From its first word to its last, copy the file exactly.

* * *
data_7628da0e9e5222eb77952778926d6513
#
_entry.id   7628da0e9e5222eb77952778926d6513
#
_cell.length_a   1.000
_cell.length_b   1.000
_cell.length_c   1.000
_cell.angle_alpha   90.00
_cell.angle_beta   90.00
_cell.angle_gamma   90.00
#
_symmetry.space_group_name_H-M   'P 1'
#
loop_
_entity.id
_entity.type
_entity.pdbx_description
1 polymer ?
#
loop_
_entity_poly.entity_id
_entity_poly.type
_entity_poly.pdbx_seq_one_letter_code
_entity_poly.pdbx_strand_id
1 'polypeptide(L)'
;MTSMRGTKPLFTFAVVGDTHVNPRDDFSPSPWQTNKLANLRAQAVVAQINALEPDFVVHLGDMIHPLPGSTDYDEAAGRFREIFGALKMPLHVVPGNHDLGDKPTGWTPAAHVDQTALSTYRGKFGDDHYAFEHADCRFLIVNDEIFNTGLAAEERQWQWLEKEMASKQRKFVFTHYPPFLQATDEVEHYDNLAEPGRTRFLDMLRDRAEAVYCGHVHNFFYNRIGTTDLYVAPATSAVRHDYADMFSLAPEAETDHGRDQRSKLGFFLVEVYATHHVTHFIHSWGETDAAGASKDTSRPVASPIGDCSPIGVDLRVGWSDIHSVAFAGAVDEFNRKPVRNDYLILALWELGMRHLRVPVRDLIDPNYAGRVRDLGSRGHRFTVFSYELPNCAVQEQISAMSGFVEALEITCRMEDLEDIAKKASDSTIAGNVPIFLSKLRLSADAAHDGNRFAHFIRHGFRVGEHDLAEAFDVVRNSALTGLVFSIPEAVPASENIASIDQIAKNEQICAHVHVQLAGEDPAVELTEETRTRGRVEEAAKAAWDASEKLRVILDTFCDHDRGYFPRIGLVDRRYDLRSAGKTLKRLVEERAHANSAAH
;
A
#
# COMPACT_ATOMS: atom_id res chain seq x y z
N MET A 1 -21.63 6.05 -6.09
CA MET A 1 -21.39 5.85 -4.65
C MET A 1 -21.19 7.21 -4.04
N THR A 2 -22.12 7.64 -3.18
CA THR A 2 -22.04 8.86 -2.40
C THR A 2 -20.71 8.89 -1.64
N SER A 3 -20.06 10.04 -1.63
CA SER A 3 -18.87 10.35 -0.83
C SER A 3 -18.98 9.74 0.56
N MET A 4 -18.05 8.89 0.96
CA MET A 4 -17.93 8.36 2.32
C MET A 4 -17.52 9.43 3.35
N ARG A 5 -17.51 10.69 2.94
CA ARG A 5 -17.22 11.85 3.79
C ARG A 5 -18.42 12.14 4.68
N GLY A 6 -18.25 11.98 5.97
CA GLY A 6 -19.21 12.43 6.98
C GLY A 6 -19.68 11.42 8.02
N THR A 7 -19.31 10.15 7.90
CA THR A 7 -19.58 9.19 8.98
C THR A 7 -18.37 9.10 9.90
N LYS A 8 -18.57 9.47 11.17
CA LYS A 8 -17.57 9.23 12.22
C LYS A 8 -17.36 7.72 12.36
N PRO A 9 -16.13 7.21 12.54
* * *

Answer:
data_7628da0e9e5222eb77952778926d6513
#
_entry.id   7628da0e9e5222eb77952778926d6513
#
_cell.length_a   1.000
_cell.length_b   1.000
_cell.length_c   1.000
_cell.angle_alpha   90.00
_cell.angle_beta   90.00
_cell.angle_gamma   90.00
#
_symmetry.space_group_name_H-M   'P 1'
#
loop_
_entity.id
_entity.type
_entity.pdbx_description
1 polymer ?
#
loop_
_entity_poly.entity_id
_entity_poly.type
_entity_poly.pdbx_seq_one_letter_code
_entity_poly.pdbx_strand_id
1 'polypeptide(L)'
;MTSMRGTKPLFTFAVVGDTHVNPRDDFSPSPWQTNKLANLRAQAVVAQINALEPDFVVHLGDMIHPLPGSTDYDEAAGRFREIFGALKMPLHVVPGNHDLGDKPTGWTPAAHVDQTALSTYRGKFGDDHYAFEHADCRFLIVNDEIFNTGLAAEERQWQWLEKEMASKQRKFVFTHYPPFLQATDEVEHYDNLAEPGRTRFLDMLRDRAEAVYCGHVHNFFYNRIGTTDLYVAPATSAVRHDYADMFSLAPEAETDHGRDQRSKLGFFLVEVYATHHVTHFIHSWGETDAAGASKDTSRPVASPIGDCSPIGVDLRVGWSDIHSVAFAGAVDEFNRKPVRNDYLILALWELGMRHLRVPVRDLIDPNYAGRVRDLGSRGHRFTVFSYELPNCAVQEQISAMSGFVEALEITCRMEDLEDIAKKASDSTIAGNVPIFLSKLRLSADAAHDGNRFAHFIRHGFRVGEHDLAEAFDVVRNSALTGLVFSIPEAVPASENIASIDQIAKNEQICAHVHVQLAGEDPAVELTEETRTRGRVEEAAKAAWDASEKLRVILDTFCDHDRGYFPRIGLVDRRYDLRSAGKTLKRLVEERAHANSAAH
;
A
#
# COMPACT_ATOMS: atom_id res chain seq x y z
N MET A 1 -21.63 6.05 -6.09
CA MET A 1 -21.39 5.85 -4.65
C MET A 1 -21.19 7.21 -4.04
N THR A 2 -22.12 7.64 -3.18
CA THR A 2 -22.04 8.86 -2.40
C THR A 2 -20.71 8.89 -1.64
N SER A 3 -20.06 10.04 -1.63
CA SER A 3 -18.87 10.35 -0.83
C SER A 3 -18.98 9.74 0.56
N MET A 4 -18.05 8.89 0.96
CA MET A 4 -17.93 8.36 2.32
C MET A 4 -17.52 9.43 3.35
N ARG A 5 -17.51 10.69 2.94
CA ARG A 5 -17.22 11.85 3.79
C ARG A 5 -18.42 12.14 4.68
N GLY A 6 -18.25 11.98 5.97
CA GLY A 6 -19.21 12.43 6.98
C GLY A 6 -19.68 11.42 8.02
N THR A 7 -19.31 10.15 7.90
CA THR A 7 -19.58 9.19 8.98
C THR A 7 -18.37 9.10 9.90
N LYS A 8 -18.57 9.47 11.17
CA LYS A 8 -17.57 9.23 12.22
C LYS A 8 -17.36 7.72 12.36
N PRO A 9 -16.13 7.21 12.54